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Core Concepts

Before proceeding with this documentation, we'd like to clarify a few core concepts and essential terms.

Generic File

A single file or bitstream that makes up part of an intellectual object. For example, in a collection of jpeg photos that includes an XML metadata file, each jpeg and the XML file is a generic file.

Intellectual Object

A collection of generic files logically grouped into a single unit. An intellectual object typically consists of the payload files and tag files submitted in a bag.


Registry is the searchable online registry that keeps track of everything you've deposited in APTrust. It includes a web UI and a REST API that enable you to do the following:

  • See what items you've deposited
  • Search for items by object name, file name, and a number of other attributes
  • View audit data (PREMIS events) for items you've deposited
  • Request that objects and/or files be restored
  • Request that objects and/or files be deleted (Does the REST API support this?)
  • Query the status of ingest and restoration requests in progress
  • Add and remove user accounts for your institution

Registry includes both a demo and production system. The demo system is for depositors to test new workflows and to get familiar with the system's general features. The production system is for long-term preservation.

Registry Demo URL:

Registry Production URL:

API Keys and Separate Systems

Once you have a valid Registry login, you can generate your own API key to use the REST API. [Link when available...] Keep in mind that while your login email may be the same for both the demo and production Registry systems, your API keys will be different.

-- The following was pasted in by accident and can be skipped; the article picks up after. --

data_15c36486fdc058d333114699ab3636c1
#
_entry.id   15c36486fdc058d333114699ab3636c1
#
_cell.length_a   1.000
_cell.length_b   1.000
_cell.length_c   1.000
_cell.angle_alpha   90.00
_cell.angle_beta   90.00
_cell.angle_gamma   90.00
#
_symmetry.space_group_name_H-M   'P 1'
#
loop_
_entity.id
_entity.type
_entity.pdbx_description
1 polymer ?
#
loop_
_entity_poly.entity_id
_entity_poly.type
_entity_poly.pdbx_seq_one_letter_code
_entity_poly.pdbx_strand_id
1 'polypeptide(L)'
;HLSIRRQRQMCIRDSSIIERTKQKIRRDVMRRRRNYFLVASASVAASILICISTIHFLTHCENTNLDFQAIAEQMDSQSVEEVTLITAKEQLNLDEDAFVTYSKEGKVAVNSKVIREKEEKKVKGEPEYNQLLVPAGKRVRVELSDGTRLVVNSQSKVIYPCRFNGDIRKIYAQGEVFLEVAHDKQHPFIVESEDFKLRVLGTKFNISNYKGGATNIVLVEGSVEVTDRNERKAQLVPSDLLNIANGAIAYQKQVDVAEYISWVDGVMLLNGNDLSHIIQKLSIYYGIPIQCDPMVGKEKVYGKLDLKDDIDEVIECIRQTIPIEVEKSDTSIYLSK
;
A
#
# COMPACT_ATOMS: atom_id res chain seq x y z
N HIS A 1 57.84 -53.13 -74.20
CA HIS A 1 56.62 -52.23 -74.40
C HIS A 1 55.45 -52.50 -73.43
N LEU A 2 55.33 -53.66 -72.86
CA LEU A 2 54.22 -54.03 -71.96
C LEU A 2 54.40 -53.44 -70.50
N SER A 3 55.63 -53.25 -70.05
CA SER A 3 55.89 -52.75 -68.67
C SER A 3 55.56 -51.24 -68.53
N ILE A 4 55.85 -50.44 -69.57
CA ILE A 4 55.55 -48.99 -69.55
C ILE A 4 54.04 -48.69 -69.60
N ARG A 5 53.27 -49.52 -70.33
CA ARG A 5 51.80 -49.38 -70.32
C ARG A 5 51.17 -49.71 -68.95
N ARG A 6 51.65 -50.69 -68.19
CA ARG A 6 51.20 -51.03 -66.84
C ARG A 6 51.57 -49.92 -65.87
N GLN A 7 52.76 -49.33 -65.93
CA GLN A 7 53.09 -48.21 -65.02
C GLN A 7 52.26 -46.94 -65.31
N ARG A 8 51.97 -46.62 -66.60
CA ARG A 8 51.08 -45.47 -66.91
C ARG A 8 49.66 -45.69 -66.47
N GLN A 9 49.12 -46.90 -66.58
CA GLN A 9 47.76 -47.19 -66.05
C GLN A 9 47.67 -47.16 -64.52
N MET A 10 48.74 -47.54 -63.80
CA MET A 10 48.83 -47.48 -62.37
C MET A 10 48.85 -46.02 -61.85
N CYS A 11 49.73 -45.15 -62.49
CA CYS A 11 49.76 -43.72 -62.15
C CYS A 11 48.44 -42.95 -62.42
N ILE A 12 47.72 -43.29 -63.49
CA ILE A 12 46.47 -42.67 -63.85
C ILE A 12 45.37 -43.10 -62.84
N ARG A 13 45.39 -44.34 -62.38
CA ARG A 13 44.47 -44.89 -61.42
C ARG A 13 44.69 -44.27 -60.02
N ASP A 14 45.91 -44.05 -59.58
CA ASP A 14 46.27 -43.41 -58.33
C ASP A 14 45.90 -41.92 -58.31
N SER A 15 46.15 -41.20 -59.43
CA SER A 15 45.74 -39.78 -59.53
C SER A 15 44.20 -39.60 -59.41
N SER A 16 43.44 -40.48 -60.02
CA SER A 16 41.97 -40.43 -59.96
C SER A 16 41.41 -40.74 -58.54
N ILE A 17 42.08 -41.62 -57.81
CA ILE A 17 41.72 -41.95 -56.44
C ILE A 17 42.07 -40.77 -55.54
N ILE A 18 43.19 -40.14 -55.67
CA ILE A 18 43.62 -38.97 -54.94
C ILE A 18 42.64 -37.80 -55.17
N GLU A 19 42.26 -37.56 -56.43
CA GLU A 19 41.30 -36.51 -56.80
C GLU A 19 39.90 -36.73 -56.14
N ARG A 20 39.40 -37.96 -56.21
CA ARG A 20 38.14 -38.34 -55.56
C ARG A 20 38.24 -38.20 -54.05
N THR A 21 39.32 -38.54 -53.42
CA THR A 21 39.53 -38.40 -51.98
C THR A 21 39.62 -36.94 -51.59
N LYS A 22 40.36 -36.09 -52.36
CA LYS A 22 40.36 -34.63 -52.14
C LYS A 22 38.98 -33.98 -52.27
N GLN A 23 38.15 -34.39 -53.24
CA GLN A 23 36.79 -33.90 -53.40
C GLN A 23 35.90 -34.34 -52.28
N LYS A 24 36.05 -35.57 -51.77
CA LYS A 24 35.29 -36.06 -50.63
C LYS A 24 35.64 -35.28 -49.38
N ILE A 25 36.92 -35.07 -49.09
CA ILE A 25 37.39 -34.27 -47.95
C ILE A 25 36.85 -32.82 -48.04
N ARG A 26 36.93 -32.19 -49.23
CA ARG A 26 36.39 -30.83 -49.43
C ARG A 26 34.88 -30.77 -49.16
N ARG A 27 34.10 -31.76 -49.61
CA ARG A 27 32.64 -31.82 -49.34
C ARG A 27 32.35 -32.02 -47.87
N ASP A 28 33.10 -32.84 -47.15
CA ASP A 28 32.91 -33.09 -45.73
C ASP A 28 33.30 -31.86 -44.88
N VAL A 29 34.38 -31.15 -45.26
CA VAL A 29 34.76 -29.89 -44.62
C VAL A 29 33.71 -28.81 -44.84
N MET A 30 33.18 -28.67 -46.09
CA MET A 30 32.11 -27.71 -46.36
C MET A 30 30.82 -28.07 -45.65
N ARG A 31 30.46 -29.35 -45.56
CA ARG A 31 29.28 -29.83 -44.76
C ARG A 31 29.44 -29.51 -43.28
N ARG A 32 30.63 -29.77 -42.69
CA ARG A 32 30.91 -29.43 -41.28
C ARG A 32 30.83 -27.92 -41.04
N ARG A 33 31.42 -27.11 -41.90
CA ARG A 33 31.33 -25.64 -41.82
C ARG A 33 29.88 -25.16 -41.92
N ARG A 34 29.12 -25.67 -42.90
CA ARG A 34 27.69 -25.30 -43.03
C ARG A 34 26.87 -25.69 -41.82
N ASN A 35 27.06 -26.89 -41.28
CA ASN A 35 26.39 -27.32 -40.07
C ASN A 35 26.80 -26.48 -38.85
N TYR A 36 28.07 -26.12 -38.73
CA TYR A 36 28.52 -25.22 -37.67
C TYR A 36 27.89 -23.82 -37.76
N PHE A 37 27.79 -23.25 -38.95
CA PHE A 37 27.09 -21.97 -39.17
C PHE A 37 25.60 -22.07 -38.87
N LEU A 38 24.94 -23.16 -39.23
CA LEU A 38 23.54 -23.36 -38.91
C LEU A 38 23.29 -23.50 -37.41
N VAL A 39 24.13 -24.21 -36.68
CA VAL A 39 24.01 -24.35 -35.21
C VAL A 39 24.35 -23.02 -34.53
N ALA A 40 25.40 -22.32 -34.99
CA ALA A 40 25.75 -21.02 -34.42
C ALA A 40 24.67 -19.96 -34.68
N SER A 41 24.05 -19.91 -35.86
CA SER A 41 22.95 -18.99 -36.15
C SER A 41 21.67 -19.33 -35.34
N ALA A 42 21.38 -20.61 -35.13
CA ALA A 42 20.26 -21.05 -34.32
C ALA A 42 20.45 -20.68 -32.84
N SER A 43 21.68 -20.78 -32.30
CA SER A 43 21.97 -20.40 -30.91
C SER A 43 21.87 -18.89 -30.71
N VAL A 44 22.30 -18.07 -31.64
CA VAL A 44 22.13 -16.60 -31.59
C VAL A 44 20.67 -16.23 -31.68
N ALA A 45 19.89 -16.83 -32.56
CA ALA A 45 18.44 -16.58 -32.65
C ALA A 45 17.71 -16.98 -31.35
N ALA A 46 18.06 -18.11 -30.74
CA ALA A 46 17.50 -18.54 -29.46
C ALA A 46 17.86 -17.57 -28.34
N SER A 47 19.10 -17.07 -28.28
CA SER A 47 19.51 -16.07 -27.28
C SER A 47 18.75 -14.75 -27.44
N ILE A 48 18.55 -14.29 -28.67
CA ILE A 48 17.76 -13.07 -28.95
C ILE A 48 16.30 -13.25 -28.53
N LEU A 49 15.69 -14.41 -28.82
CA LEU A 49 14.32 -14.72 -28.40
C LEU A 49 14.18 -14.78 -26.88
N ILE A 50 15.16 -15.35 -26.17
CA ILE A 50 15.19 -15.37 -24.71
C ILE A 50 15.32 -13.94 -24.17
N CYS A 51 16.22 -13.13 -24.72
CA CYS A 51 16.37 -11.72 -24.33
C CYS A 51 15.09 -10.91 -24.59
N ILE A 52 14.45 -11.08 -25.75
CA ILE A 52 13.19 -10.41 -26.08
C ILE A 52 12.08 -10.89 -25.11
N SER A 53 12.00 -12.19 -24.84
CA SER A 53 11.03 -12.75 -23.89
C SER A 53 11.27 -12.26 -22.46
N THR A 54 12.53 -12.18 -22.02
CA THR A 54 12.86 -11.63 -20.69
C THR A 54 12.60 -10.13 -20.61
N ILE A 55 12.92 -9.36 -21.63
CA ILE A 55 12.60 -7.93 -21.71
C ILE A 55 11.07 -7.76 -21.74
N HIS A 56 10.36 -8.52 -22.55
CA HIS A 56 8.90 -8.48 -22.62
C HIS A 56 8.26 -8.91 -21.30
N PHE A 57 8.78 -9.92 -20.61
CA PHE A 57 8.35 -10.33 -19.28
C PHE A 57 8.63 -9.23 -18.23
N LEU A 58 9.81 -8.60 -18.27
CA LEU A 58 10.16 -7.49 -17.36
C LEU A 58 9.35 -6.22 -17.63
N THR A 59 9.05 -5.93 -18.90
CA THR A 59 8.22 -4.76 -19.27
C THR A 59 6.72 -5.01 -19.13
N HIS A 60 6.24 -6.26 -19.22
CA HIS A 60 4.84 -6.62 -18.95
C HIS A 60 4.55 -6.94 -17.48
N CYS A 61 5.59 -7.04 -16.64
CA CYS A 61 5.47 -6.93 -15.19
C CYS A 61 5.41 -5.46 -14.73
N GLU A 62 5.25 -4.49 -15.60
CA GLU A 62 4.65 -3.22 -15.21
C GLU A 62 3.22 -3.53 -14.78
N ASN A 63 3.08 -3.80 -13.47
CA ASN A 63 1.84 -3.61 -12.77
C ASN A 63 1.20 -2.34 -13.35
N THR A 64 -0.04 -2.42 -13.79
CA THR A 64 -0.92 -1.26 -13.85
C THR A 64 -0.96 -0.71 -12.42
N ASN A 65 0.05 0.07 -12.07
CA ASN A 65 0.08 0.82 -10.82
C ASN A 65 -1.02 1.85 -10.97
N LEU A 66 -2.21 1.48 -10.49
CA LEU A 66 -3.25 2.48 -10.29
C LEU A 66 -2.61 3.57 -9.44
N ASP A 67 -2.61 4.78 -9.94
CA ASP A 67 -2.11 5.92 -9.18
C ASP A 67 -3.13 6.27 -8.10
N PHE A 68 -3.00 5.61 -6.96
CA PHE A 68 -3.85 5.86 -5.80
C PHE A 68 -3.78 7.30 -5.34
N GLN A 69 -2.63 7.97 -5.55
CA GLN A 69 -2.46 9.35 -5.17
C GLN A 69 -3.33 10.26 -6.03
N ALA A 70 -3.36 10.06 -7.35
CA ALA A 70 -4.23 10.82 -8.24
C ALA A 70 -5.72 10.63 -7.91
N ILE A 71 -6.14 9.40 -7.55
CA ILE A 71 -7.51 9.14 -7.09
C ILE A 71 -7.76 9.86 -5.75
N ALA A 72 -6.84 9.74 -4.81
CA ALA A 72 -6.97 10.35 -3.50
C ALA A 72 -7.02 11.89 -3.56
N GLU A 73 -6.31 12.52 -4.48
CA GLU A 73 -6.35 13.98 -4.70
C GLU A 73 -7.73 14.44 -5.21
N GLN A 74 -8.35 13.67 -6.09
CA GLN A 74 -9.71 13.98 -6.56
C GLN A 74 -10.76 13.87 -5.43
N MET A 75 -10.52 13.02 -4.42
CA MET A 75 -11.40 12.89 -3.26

Receiving Bucket

APTrust provides two receiving buckets for each depositor: one for the demo environment and one for the production environment. A receiving bucket is an Amazon AWS S3 bucket to which you upload materials for ingest into APTrust. Upload bags to your demo receiving bucket to ingest them into the demo system, and to the production bucket to ingest them into the production system.

Receiving bucket names follow this pattern:

Demo System: aptrust.receiving.test.<your-domain.xyx>

Production System: aptrust.receiving.<>

For example, if your domain name is, your receiving buckets will be aptrust.receiving.test.example.or for demo and for production.

Restoration Bucket

When you ask for APTrust to restore an object, our system reassembles all of the object's files into a BagIt bag and copies it to your receiving bucket. (Individual files can be restored the same way, though they are not bagged.) The restoration process may take anywhere from a few seconds to several hours, depending on the amount of data restored and where it is stored. Once the restoration is complete, you can download the restore object or files from your restoration bucket.

You Need AWS Access Keys to Use Your Buckets!

You will need to get AWS credentials from APTrust to access your receiving and restoration buckets. APTrust sends them as part of the onboarding process when you first set up your account. If you need credentials, contact


DART is the Digital Archivist's Resource Tool. The initial release of DART 2.0 provides a drag-and-drop interface for bagging files and sending them to APTrust. DART is the easiest way to complete your first APTrust Deposit.

To get started with DART, visit